What are GxPs and How Do They Shape the Quality of Your Pharmaceutical Product?

GxP is a general term used to describe the quality guidelines and regulations applied in the pharmaceutical industry. GxP is the abbreviation of “Good x Practice”. The “x” in GxP stands for the field the guidelines and regulations applied to.

Here are examples of GxPs often seen in the pharmaceutical industry:

  • GMP – Good Manufacturing Practice                             
  • GLP – Good Laboratory Practice
  • GDP – Good Distribution Practice
  • GCP – Good Clinical Practice

Although different regulations are applied in different countries/regions, the fundamental concept of GxP is similar across the globe. In the US, GxP regulations are defined in the Code of Federal Regulations (CFR) Title 21. In the EU, GxP regulations are defined in EudraLex. In many countries, the PIC/S (Pharmaceutical Inspection Co-operation Scheme) GMP and the ICH (The International Council for Harmonization of Technical Requirements for Pharmaceuticals for Human Use) guidelines are adapted.

GxP and Product Quality

The origin of the GxP was to target low quality drug products that affect public health. Several public health incidents, including the 1941 Sulfathiazole Tablets Disaster and the 1960 thalidomide tragedy, prompted the establishment of the modern GxP guidance.

GxP is the minimal quality requirements used by the regulatory agencies to regulate pharmaceutical companies. However, GxP should not only be considered as the “minimal” requirements because it provides a fundamental framework for continuous quality improvement. By applying the quality tools described in the GxP guidelines, a company can greatly improve its product quality as it expands its knowledge base. Regulatory agencies also constantly renew their thinking on different GxP topics as the technologies applied in drug product manufacturing progress.

Why should Pharmaceutical Manufacturers Follow GxP?

First and foremost, GxP is the law. Unlike other quality systems which a company can choose to follow or not, GxP is mandatory for producing and distributing pharmaceutical products. One may face regulatory actions for not following GxP and that includes fines, forfeiture, recalls, and other legal actions.

Not following GxP also results in bad quality systems and bad product quality. Many issues, such as product Out Of Specifications (OOS), may arise due to bad quality systems.

Here are some downsides of not following GxP:

  • Getting observations (483) in regulatory inspections
  • Getting warning letters
  • Import alert
  • Delay of application approval
  • Product recalls
  • Product rejections
  • Product customer complaints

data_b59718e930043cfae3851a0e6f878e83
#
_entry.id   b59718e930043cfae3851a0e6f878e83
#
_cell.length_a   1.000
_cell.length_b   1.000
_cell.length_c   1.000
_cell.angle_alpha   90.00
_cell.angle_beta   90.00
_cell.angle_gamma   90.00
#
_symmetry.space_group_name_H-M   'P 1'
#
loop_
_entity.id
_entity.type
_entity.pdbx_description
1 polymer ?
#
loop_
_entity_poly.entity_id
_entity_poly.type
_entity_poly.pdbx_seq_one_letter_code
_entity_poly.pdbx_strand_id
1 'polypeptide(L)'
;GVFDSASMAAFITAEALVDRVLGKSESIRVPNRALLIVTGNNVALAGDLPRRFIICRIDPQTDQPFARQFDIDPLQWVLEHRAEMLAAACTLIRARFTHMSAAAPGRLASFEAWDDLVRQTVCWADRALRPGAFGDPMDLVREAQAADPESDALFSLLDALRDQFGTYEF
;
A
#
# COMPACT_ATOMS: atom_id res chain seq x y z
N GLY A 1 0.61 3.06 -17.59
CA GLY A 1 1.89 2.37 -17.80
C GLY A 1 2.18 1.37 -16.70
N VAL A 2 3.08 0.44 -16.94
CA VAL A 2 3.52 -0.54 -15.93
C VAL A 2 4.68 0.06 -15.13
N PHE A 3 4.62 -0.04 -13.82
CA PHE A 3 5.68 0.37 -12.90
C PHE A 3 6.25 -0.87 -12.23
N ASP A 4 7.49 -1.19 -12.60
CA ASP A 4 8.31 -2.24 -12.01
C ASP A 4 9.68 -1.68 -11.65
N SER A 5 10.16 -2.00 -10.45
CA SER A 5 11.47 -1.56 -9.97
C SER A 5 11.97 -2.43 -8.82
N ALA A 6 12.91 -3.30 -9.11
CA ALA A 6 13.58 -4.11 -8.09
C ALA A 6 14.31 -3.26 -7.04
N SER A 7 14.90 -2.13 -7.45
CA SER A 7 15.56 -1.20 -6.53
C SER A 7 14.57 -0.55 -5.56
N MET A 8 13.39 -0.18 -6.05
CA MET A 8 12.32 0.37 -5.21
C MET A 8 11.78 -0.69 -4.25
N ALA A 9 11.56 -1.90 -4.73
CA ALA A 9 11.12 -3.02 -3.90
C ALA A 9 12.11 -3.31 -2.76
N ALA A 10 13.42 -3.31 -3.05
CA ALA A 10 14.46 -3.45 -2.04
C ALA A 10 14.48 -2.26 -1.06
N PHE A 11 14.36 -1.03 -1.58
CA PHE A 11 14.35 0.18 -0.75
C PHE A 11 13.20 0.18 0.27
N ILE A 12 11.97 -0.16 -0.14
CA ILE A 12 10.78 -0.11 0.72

By following GxP, a company can not only reduce the risk of facing issues from the regulatory agencies but can also benefit from better quality system:

  • Higher production yield
  • Fewer product rejections
  • Stable product supply
  • Fewer customer complaints

Working with a Pharmaceutical Manufacturer that follows GxP Guidelines


Suppose you are a drug product license holder and you want to work with a CDMO to develop and manufacture your drug product, here are some aspects to consider:

  • Project Evaluation: When you approach a CDMO, it is important to understand if the CDMO follows GxP. Choosing a CDMO with good regulatory inspection history will reduce the risk caused by compliance issues.
  • Proposal & Agreement: During this stage, the license holder and the CDMO should follow the GxP guidance to establish a formal contractual relationship. Responsibilities related to quality activities should be documented in a Quality Agreement.
  • Technology Transfer: Although technology transfer is sometimes seen as part of the R&D process in a CDMO, the GxP concept can be applied during this stage.  Tools like Quality by Design (QbD) described in GxP guidelines are very useful to facilitate technology transfer and build up a knowledge base for the products.
  • Pivotal Batch Manufacturing: Although a pivotal batch may not be distributed to the markets, GxP should be followed during the manufacturing of a pivotal batch because the data generated for the batch are going to be submitted to the regulatory agencies. GMP and GLP should be followed for manufacturing and testing in the CDMO. If a clinical trial is required, GCP should be followed and there is usually a Contract Research Organization (CRO) involved in this process.
  • Scale-Up & Process Manufacturing: Scale-up and process validation stage is critical both to the compliance and business aspects. Several guidelines published by the regulatory agencies (for example, “Guidance for Industry: Process Validation: General Principles and Practices” by the USFDA) should be considered during this stage.  If the product license owner and the CDMO use quality tools from the technology transfer stage, they should have adequate knowledge to quickly moving from pivotal (small) batch scale to commercial (large) batch scale.
  • Commercial Manufacturing: Quality systems fully complying with GxP should be in place for commercial manufacturing.  In addition to GMP and GLP mentioned in the previous stages, companies should also follow GDP to distribute products to the markets.

In all stages of the process, there may be inspections by the regulatory agencies.  The inspections could be routine inspections or pre-approval inspections. By maintaining a good state of GxP compliance, a company should pass any kind of inspection without critical observations.

Pharmaceutical companies should apply GxPs and the best scientific technology in the quality management system.  Pharmaceutical companies should not place patients at risk due to the inadequate safety, quality, or efficacy of drug products.  Understanding and following GxPs is a good way to avoid crucial business risk due to regulatory actions and greatly improve product quality.

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